FOM: Re: theory-edge mailing list, tautologies

V.Z. Nuri vznuri at
Wed Aug 1 11:52:52 EDT 2001

hi all. thanks for some fresh perspectives.
on theory-edge we have almost no one
who is able to intelligently interpret
FD's work, partly because of its 
abstruse sophistication, partly because of the
logic background. we're enthusiastic &
gradually getting some of it. but
neither do we take him totally
seriously either, haha

some references have been flying
to "merely arithmetical statements". these
statements are supposedly not affected
by the continuum hypothesis. on the other
hand, we know there are important results
in math that depend on whether CH
is assumed true or false. (yes, I did
skim that sci am article when it came
out in the 90s, <wink>)

so I am wondering if there is a way
of characterizing these kinds of statements
(in particular/detail, what is 
"non merely arithmetical?")
such that a nonspecialist might stand
a chance of recognizing them when
he sees them.

it seems to me that maybe any "complex
enough" set of axioms may lead to CH-like
situations in which important results
can be taken either way (both the
assertion & the negation). and I am wondering
if they may exist in complexity theory,
which is now a very large edifice of

of course all this doesnt make sense if
one agrees that all of computational
complexity theory is just built out
of ZF. on the other hand it seems to
me computational complexity theory has
not yet been "axiomatized" in the sense
of being reduced to a set of axioms.

and when this was attempted for
math at the beginning of this century,
it was found, contrary to intuition,
various thms did not
yield so easily. maybe complexity theory
might be similar. until it is 
rigorously axiomized by someone, 
I am not so certain. (another part
of me scoffs that there should be any
important aspect of complexity theory
like P=?NP that is not provable.)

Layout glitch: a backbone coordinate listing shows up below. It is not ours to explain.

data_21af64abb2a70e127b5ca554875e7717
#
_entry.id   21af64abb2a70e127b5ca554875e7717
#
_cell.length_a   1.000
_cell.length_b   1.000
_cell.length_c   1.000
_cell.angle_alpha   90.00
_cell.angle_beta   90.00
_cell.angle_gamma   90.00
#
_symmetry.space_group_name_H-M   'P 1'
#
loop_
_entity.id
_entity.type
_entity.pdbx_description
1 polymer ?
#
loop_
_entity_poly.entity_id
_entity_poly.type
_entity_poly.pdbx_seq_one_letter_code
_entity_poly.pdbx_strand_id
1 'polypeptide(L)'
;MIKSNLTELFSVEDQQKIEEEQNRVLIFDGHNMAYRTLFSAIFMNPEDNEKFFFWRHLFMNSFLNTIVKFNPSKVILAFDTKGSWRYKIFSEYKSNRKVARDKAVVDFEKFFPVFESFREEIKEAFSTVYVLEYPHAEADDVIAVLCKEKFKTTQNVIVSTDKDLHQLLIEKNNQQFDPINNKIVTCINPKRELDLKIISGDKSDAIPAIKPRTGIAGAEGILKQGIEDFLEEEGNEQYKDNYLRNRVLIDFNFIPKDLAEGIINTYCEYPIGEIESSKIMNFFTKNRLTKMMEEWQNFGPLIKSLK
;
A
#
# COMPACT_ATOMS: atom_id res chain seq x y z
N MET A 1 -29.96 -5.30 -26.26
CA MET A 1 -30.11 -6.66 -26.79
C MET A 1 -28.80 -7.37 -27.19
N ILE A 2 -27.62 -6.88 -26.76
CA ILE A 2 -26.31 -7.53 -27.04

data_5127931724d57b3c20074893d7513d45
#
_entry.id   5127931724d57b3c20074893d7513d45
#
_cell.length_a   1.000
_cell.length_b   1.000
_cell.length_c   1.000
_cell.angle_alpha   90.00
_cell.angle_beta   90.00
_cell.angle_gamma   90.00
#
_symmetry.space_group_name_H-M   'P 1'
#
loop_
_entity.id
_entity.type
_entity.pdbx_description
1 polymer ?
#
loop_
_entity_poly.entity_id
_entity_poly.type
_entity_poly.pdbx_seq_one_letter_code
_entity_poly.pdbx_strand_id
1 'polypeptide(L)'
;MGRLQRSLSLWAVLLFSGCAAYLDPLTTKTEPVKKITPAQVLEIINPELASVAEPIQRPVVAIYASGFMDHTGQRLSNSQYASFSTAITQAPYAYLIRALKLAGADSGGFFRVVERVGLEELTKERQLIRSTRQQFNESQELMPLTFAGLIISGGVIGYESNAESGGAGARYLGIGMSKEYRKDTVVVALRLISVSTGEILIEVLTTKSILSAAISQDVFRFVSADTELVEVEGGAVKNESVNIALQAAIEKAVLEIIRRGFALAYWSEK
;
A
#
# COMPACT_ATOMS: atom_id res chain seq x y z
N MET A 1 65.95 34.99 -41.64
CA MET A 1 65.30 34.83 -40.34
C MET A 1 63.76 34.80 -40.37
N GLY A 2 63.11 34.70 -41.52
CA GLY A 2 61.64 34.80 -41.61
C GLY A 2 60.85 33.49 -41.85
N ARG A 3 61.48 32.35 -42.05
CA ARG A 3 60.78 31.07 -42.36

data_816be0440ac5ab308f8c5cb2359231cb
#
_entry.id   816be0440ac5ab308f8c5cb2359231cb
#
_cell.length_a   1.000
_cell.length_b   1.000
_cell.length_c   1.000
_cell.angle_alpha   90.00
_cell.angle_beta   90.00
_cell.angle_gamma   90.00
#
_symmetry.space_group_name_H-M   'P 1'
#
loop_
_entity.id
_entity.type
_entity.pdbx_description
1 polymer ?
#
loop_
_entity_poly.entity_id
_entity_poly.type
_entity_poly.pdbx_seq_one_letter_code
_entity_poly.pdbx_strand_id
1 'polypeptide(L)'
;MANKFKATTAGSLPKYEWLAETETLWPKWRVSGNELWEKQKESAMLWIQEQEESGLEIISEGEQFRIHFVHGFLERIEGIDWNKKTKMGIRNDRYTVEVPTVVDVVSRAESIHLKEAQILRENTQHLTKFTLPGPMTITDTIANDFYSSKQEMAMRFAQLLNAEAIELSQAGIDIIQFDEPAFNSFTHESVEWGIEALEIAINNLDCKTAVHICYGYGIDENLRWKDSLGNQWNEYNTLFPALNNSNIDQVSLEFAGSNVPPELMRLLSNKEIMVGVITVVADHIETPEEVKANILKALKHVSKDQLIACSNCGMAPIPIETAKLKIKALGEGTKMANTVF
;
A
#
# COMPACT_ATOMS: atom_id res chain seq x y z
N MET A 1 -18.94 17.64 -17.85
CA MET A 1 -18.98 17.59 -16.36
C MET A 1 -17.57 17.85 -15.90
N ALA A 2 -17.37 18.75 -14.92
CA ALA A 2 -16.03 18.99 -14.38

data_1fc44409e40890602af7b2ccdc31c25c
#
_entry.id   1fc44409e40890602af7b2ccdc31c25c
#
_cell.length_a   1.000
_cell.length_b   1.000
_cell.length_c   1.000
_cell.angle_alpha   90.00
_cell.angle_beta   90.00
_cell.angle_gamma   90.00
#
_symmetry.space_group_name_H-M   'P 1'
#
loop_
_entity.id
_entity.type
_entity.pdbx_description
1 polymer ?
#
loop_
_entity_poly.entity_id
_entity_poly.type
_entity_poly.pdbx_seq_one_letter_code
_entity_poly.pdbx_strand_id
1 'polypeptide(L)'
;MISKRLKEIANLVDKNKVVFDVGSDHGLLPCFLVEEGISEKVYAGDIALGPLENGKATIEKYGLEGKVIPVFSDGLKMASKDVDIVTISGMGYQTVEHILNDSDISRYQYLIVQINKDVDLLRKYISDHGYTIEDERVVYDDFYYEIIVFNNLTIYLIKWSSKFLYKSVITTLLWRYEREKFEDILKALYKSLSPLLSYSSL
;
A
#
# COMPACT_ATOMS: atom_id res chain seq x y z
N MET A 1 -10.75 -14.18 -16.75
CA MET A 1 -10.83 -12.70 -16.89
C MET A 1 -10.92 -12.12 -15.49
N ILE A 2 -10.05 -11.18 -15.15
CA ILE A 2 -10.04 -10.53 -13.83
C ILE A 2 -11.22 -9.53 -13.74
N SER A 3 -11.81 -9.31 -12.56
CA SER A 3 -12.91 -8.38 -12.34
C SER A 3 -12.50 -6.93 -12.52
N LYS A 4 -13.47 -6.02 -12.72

by the way FD recently posted a very
short bio to our list.. he's posted
preliminary drafts to our public archives

I like dr.schindler's stmt that if P=?NP
is independent of ZF,
"revolutionary methods would be called 
for"..imho thats always the best science..!!
I didnt understand why he says,
"it would be great if P=?NP is independent of ZF"..
because it would indicate how difficult or
remarkable the statement is, and require
brand new mathematics?

by the way, please correct me if I am
wrong, I am getting the impression
that "large cardinal hypotheses" are 
a trendy thing to work in and cutting
edge stuff in logic-- so for anyone to
relate any other (famous)
conjectures to "large cardinal
hypotheses" would immediately draw
significant attention.

such a motivation could characterize some
of FD's other/earlier work if you substitute
the term "unprovable" for "large cardinal
hypotheses".. on the other hand, arguably
he successfully carried out that agenda
with his prior/established results.

p.s. the archives look extremely intriguing
here and I think I am going to poke through
them a bit over time. 
my sincere thanks to dr.simpson for making
them publicly/conveniently accessable.

--- Martin Davis <martin at> wrote:
> At 04:01 PM 7/31/2001 +0100, Roger Bishop Jones wrote:
> >In response to <JoeShipman at> Tuesday, July 31, 2001 4:45 AM
> >
> >| The Continuum Hypothesis or its negation cannot have anything to say about
> >| ... any ... mathematical statements
> >| which can be formulated arithmetically.
> >
> >Can you give a brief explanation for the non-specialist of why this is the
> >case?
> Suppose A is an arithmetic statement and that either CH --> A or -CH --> A 
> is provable from the Zermelo-Fraenkel axioms (ZF). In the model of ZF found 
> by G\"odel in which CH is true, each sentence in the language of set theory 
> is interpreted relative to that  model. BUT ARITHMETIC SENTENCES ARE 
> STATEMENT ITSELF. So from CH --> A and modus ponens one gets A, relative to 
> the model, and therefore, A itself. For -CH --> A, similar considerations 
> apply to the models Cohen found in which -CH is ture.
> Martin

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